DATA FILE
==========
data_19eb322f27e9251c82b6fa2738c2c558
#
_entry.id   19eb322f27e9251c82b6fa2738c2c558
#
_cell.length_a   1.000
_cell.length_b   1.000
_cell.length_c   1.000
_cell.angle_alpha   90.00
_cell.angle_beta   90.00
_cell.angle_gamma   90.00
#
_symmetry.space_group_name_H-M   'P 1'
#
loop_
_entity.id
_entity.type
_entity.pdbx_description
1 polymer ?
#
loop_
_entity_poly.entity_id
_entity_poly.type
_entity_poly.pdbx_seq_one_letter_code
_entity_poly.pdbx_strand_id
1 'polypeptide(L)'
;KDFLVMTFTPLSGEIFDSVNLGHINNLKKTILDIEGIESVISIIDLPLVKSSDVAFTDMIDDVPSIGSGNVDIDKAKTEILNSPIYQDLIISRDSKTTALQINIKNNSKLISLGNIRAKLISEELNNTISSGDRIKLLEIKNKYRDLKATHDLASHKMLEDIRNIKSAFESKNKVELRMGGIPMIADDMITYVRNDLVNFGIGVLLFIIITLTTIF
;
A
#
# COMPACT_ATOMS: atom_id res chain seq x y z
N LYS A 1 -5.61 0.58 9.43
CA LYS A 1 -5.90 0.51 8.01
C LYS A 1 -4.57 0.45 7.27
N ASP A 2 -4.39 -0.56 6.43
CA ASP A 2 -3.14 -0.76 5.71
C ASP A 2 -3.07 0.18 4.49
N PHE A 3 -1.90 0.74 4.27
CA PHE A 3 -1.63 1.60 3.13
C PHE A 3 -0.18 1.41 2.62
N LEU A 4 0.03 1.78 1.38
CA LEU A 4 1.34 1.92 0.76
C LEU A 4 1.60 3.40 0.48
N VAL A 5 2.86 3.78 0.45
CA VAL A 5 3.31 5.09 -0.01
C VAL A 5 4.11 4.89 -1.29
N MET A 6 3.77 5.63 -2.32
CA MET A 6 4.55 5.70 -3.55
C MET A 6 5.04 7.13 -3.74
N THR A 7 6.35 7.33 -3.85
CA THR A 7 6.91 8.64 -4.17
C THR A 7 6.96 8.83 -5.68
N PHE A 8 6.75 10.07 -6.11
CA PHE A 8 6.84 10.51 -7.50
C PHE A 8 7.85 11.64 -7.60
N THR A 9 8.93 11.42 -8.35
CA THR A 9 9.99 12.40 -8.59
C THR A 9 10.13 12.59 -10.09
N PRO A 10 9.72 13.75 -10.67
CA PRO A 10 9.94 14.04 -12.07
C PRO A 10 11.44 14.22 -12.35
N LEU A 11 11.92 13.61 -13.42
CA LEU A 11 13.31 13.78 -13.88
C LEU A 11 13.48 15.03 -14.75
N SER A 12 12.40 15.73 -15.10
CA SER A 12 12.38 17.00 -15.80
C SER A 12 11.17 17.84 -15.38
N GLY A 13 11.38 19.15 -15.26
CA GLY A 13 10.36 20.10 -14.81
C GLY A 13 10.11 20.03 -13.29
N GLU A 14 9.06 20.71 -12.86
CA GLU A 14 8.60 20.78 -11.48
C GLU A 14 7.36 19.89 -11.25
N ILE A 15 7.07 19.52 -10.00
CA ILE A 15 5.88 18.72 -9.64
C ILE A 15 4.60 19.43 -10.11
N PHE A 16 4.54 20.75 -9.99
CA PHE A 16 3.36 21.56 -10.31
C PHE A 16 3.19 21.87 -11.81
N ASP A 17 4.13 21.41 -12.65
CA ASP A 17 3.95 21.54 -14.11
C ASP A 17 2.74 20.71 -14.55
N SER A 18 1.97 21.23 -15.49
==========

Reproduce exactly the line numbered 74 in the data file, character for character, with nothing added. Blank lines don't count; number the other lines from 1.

CA ILE A 15 5.88 18.72 -9.64